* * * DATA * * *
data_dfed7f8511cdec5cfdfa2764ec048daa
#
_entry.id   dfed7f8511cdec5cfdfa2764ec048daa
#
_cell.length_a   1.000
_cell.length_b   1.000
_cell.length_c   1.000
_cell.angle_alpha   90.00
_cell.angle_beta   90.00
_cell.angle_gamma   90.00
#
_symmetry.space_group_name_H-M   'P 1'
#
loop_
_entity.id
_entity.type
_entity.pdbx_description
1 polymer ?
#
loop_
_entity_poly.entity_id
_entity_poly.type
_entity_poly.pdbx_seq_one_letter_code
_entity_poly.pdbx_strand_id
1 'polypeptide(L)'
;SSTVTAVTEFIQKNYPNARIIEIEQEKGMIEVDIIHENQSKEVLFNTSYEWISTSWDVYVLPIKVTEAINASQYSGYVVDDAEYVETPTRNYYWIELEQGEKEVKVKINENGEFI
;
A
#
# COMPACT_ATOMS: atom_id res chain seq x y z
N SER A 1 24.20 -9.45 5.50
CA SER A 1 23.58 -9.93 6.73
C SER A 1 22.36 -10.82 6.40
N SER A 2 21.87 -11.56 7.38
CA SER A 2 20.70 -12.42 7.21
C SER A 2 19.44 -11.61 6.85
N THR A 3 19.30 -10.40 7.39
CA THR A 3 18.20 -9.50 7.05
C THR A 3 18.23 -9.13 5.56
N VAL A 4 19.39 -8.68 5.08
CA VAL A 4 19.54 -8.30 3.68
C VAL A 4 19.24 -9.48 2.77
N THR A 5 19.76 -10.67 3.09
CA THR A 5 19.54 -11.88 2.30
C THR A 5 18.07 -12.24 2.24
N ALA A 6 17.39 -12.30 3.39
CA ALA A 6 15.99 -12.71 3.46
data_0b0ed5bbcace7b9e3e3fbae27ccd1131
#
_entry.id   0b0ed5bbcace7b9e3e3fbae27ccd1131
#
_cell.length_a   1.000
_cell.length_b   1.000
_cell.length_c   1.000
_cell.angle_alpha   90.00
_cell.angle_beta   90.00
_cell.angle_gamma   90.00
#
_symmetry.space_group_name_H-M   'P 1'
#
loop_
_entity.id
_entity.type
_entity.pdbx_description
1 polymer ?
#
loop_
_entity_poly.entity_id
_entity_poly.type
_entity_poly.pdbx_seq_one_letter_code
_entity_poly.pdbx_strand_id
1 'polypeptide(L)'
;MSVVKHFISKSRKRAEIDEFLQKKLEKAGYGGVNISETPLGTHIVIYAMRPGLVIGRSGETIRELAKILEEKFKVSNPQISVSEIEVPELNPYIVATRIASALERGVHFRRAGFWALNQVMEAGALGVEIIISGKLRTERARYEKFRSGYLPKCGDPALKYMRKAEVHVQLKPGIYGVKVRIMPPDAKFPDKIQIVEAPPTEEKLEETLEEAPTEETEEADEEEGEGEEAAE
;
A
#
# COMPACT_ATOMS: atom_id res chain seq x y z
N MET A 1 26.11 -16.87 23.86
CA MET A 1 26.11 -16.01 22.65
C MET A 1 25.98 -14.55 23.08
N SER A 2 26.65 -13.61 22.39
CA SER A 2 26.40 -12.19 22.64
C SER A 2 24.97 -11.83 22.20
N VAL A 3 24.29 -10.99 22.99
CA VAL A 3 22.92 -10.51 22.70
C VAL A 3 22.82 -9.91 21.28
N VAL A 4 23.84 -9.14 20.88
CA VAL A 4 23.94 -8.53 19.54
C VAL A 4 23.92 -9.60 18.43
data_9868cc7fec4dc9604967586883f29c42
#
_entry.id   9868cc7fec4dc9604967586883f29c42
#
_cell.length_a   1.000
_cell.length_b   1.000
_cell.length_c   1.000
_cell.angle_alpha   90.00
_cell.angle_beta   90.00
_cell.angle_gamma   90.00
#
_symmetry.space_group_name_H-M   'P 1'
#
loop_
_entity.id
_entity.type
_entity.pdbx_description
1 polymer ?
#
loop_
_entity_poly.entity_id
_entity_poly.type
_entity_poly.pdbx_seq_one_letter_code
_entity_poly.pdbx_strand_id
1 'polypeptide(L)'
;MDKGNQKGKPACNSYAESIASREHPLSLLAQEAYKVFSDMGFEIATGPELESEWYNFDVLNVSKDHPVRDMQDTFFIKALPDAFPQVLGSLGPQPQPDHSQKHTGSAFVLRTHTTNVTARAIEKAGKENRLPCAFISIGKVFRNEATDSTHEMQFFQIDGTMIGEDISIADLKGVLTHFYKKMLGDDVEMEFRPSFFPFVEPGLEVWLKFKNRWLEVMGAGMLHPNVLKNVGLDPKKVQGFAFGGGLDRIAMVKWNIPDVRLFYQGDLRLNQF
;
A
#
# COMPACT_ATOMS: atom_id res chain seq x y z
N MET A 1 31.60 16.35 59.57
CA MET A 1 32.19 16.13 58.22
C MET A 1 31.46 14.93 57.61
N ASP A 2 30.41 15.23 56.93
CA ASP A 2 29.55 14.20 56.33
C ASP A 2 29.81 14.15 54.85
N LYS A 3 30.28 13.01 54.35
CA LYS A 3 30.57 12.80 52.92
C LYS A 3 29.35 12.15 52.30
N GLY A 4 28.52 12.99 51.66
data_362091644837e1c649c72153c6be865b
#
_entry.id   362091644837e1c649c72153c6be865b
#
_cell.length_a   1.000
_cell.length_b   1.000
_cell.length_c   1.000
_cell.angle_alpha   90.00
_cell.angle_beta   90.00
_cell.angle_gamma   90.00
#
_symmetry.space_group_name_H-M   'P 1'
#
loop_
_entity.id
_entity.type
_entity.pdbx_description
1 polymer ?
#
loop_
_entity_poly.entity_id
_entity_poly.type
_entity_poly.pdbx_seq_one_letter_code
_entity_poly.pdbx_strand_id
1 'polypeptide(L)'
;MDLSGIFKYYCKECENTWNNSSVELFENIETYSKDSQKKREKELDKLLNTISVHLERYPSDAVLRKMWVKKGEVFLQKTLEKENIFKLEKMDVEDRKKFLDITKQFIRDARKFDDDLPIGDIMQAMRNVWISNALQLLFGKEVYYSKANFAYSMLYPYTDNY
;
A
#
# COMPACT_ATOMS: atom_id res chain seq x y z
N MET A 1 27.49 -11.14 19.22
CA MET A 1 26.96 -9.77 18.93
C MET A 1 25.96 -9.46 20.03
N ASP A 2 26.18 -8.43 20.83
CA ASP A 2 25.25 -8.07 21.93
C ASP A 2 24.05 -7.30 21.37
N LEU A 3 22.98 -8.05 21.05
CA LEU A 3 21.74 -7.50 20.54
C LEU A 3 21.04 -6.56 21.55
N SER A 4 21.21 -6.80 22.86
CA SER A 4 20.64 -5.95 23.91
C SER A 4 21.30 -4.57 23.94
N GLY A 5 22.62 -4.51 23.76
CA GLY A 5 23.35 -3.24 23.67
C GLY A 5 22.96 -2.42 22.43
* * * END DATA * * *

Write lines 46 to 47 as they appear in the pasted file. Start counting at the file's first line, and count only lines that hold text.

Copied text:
N ALA A 6 17.39 -12.30 3.39
CA ALA A 6 15.99 -12.71 3.46